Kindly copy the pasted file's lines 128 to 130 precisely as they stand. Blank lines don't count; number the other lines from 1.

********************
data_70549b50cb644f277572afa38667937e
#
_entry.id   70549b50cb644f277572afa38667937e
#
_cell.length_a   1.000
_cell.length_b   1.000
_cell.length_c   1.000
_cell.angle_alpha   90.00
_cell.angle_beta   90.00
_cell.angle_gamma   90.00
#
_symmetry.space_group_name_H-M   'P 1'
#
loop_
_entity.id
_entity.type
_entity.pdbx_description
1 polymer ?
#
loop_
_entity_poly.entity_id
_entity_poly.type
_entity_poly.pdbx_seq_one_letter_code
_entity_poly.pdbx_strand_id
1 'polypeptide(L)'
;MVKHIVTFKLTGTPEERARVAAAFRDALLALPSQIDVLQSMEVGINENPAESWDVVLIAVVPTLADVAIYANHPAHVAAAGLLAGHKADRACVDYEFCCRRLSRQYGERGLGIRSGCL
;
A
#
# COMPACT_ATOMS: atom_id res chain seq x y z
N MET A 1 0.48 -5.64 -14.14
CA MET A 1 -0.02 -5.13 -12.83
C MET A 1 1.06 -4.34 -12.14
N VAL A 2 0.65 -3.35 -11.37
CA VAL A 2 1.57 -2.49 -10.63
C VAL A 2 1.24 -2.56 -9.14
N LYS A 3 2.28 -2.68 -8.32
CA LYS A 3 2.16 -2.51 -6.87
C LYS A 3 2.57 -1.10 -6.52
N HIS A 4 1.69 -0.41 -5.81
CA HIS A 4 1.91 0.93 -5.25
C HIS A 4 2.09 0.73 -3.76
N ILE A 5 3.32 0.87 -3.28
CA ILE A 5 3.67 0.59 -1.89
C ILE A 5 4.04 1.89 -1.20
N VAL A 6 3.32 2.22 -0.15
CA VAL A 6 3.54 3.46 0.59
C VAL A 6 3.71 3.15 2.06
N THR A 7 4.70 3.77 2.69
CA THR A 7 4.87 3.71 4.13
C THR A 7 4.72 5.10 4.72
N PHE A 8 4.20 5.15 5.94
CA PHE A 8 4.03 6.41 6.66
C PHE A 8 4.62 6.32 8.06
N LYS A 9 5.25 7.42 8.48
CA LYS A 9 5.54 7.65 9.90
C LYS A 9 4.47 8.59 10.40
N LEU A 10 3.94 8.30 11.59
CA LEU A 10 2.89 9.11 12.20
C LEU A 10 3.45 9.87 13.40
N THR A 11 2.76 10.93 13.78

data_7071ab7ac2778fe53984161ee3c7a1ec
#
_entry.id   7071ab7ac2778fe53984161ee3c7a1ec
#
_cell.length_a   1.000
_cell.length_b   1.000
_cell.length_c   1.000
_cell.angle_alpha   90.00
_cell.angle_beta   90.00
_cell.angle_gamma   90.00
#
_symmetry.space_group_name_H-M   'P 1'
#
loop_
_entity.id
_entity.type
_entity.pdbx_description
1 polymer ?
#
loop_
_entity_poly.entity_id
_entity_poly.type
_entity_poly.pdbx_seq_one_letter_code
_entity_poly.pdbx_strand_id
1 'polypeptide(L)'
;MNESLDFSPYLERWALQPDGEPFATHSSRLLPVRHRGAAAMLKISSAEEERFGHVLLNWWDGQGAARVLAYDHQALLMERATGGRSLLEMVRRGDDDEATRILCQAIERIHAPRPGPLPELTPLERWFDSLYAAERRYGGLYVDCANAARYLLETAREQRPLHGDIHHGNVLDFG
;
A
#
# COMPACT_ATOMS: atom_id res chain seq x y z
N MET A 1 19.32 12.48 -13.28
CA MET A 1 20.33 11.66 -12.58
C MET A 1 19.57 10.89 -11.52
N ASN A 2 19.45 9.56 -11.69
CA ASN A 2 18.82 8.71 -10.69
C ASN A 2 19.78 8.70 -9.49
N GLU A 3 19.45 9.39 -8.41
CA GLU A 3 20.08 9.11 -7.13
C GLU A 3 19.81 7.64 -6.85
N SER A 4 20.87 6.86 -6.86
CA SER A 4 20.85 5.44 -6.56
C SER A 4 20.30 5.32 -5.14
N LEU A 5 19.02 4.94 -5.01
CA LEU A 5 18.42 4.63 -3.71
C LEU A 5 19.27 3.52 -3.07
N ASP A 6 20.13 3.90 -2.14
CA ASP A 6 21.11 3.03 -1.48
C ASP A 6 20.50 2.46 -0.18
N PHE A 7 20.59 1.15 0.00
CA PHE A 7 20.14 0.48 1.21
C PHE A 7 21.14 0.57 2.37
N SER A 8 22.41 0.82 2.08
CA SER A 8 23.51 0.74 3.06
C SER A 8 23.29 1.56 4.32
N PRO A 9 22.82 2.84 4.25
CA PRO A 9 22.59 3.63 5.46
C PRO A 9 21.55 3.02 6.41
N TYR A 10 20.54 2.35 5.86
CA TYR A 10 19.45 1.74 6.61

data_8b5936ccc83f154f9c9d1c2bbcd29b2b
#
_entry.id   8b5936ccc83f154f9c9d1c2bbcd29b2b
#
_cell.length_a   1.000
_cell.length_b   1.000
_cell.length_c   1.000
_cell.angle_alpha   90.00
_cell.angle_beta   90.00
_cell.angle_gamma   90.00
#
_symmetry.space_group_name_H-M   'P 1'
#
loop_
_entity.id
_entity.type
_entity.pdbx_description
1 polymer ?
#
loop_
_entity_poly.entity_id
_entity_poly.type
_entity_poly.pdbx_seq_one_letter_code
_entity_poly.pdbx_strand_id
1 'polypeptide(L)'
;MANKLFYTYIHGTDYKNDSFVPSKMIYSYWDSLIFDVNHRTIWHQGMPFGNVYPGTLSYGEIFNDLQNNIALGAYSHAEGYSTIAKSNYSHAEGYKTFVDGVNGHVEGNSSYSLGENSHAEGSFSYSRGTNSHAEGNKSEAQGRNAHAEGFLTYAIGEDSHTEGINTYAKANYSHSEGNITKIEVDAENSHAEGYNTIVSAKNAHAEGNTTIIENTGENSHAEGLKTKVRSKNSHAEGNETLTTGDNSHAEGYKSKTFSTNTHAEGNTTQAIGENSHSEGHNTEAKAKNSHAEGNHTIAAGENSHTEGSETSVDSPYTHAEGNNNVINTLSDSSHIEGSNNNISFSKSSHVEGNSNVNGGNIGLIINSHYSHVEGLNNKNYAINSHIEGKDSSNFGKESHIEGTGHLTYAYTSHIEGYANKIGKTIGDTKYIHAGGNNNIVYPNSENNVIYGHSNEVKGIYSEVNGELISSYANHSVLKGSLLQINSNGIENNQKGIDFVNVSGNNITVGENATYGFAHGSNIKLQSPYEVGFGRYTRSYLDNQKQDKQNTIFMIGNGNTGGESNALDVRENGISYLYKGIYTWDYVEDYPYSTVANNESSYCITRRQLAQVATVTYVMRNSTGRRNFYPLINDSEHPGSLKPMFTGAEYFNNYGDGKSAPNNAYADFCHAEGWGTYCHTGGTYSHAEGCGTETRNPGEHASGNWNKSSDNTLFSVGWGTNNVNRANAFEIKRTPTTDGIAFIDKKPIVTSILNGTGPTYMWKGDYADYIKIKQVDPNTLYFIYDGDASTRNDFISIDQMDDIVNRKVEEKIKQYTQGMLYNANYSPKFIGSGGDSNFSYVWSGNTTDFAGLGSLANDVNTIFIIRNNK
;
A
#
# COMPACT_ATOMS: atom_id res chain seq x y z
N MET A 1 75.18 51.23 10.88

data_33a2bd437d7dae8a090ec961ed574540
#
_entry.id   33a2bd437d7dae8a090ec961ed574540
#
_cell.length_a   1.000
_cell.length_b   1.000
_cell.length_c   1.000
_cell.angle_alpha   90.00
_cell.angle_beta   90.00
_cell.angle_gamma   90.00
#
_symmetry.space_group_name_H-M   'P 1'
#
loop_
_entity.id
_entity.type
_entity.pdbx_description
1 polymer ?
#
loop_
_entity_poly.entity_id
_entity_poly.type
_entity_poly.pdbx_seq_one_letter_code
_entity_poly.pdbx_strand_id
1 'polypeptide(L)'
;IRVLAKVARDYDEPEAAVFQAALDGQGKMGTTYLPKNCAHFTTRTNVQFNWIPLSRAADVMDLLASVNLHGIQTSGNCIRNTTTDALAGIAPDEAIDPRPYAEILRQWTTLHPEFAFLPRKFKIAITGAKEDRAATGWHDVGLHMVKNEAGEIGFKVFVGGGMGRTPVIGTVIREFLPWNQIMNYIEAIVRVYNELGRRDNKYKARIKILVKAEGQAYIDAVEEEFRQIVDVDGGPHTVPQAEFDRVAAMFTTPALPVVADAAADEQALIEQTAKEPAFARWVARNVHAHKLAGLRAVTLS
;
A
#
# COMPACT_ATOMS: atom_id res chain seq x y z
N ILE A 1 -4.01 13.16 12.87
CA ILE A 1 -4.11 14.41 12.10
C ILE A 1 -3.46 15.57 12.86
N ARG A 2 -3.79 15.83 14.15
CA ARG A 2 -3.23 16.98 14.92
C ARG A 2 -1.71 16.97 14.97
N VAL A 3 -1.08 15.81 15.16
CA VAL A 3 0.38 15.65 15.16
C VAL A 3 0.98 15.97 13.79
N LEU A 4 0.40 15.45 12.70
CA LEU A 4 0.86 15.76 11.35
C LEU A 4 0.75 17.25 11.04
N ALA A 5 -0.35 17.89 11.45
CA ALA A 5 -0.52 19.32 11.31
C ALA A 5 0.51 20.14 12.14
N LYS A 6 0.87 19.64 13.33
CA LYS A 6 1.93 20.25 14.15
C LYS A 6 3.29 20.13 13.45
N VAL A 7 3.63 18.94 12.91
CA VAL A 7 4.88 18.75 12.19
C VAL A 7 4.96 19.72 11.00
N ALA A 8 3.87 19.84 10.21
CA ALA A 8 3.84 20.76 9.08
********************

_cell.angle_alpha   90.00
_cell.angle_beta   90.00
_cell.angle_gamma   90.00